Catholics and the Military in the Age of Catholic Rome (300 - 500 A.D.)

On my website I am trying to start a series on Catholics and the Military in each age of Church History. The second installment is up, and is called “Catholics and the Military in the Age of Catholic Rome”. I thought you guys might be interested in this series, so I’ll post the links here as I complete them. I hope you enjoy!

Catholics and the Military in the Age of Catholic Rome (300 - 500 A.D.)


Catholics in the Military
—The Thundering Legion

The Wars of Catholic Rome
—Constantine versus Licinius
—Wars against Barbarians
—Wars against the Persians
—Theodosius the Younger

The Fathers of Catholic Rome on Just War
—The Council of Arles on the Military
—Eusebius of Caesarea on Just War
—St. Lactantius on Just War
—St. Athanasius on Just War
—St. Basil the Great on Just War
—St. Gregory Nazianzen on Just War
—St. Ambrose on Just War
—St. Augustine on Just War

Catholics in the Military

The Thundering Legion

St. Basil of Caesarea - “Having considered the climate of that land, for it was bleak, and the season of year, for it was winter, [the governor] observed that during the nighttime the chill attained its highest intensity, and moreover that a northerly wind then blew: therefore he gave the command that [the Christian soldiers] all [should] be left naked in the open air in the midst of the city, and thus being frozen, they should die.” (Homily on the Forty Martyrs of Sebaste, given in about 373 A.D.)

The Thundering Legion was martyred by Emperor Licinius in about 316 A.D. I believe their legion was connected through time to the regiment of the same name that was originally praised by Emperor Marcus Aurelius. These men were known to be valiant warriors on the battlefield. St. Basil reports them as encouraging each other with the following words: “How many of our companions in arms fell on the battle front, preserving their loyalty to a corruptible king? Is it possible that we should fail to sacrifice our lives in fidelity to the True King?” (ibid.) The governor who executed them mentioned that they were customarily “distinguished in valor during battle.” (ibid.) From these indications it appears that Christians were true warriors in the Roman armies, and not pacifists.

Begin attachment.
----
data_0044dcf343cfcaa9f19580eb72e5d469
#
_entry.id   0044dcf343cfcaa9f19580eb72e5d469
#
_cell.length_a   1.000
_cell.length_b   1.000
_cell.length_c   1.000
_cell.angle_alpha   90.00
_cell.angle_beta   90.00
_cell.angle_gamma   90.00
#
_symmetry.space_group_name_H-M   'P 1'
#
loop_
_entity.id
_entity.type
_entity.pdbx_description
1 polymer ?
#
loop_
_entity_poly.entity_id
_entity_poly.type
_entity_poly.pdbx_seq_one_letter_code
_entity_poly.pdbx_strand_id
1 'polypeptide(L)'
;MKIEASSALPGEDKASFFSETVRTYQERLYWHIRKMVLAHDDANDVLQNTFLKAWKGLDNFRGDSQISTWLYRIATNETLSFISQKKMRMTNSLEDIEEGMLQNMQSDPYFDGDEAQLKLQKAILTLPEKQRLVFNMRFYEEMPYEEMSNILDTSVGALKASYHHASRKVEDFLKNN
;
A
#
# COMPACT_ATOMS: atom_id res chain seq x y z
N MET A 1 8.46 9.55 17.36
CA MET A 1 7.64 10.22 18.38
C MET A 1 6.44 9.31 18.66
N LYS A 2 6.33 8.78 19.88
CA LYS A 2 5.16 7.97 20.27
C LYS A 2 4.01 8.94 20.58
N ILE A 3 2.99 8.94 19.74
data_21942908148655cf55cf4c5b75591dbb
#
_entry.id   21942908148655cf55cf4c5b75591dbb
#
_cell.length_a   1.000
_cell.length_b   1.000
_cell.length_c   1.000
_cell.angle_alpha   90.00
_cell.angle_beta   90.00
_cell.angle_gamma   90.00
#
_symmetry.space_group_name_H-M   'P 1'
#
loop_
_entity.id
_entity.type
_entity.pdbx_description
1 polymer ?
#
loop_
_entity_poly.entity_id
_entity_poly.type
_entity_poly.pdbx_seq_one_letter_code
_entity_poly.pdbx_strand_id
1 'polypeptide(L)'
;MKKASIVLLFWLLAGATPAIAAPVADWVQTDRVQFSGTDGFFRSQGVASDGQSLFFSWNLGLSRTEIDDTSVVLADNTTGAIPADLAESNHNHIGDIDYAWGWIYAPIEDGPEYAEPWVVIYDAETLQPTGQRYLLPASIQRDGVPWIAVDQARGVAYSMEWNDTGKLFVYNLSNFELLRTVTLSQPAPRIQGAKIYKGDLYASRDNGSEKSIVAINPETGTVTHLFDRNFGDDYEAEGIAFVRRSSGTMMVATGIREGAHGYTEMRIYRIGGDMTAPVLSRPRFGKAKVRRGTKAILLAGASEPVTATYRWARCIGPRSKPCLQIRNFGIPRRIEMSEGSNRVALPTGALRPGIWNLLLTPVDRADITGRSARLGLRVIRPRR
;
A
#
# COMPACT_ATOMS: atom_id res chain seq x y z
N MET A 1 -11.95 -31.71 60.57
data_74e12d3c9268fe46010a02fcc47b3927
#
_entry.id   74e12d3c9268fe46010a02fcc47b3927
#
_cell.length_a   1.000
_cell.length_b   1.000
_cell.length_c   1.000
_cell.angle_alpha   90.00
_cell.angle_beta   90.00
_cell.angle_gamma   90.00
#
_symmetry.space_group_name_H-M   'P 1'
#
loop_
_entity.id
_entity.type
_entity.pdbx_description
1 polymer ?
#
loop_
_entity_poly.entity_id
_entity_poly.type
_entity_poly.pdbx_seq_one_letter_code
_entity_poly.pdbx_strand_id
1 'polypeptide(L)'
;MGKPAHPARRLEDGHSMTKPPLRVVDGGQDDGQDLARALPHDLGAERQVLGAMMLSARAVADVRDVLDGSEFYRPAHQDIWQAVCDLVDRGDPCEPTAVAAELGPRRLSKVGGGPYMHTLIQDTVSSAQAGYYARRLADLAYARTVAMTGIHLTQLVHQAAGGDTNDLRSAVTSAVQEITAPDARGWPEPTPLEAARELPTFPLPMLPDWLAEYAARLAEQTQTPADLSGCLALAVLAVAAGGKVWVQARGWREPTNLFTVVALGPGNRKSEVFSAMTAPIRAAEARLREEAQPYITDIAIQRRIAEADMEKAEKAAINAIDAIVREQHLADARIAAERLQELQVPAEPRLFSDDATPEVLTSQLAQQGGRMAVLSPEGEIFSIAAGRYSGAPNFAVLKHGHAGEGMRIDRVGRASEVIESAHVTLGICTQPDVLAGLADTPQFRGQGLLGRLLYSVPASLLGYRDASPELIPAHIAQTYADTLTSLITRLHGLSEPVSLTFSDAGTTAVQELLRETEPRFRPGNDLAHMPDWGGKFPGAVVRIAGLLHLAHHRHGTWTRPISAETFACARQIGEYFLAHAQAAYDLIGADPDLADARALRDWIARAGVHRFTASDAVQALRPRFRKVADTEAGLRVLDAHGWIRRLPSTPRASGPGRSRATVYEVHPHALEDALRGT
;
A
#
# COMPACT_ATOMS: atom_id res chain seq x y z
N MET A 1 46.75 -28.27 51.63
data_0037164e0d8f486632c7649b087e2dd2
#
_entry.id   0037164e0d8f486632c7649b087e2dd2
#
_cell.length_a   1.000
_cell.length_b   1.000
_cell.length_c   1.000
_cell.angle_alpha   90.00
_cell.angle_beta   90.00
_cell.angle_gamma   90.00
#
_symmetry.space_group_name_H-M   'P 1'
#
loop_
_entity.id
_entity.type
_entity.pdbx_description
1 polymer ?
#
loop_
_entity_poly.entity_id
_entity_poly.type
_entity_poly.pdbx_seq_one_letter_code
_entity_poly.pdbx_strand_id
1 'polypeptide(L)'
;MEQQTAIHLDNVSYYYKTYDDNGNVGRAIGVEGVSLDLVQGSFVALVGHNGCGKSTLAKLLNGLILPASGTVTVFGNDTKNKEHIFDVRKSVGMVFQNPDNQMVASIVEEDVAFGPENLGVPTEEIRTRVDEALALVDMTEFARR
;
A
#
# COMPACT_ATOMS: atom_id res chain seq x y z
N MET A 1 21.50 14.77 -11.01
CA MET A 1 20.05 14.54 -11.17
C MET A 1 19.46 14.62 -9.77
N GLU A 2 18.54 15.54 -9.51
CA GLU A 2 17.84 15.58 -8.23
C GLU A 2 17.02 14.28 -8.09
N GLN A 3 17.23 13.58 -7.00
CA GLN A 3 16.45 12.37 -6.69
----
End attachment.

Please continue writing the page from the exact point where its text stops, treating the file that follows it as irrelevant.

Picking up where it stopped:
The Wars of Catholic Rome

Constantine versus Licinius

Eusebius - “[Licinius] determined to raise a general persecution of the Christians: and he would have accomplished his purpose…had not He who defends His own anticipated the coming evil, and by His special guidance conducted His servant Constantine to this part of the empire… He took with him also the priests of God, feeling well assured that now, if ever, he stood in need of the efficacy of prayer, and thinking it right that they should constantly be near and about his person, as most trusty guardians of the soul. … [The] enemy soon fled before his victorious troops. And the emperor perceiving this, whenever he saw any part of his forces hard pressed, gave orders that the [image of the Cross] should be moved in that direction, like some triumphant charm against disasters: at which the combatants were divinely inspired, as it were, with fresh strength and courage, and immediate victory was the result.” (Life of Constantine Book 2 Chapters 2, 4, 7)

Wars against Barbarians

~378 A.D. - St. Ambrose - “Your sacred Majesty, being about to go forth to war, requires of me a book, expounding the Faith, since your Majesty knows that victories are gained more by faith in the commander, than by valour in the soldiers. … I must no further detain your Majesty, in this season of preparation for war, and the achievement of victory over the Barbarians. Go forth, sheltered, indeed, under the shield of faith, and girt with the sword of the Spirit; go forth to the victory.” (On the Christian Faith Book 1 Prologue, Book 2 Chapter 16)

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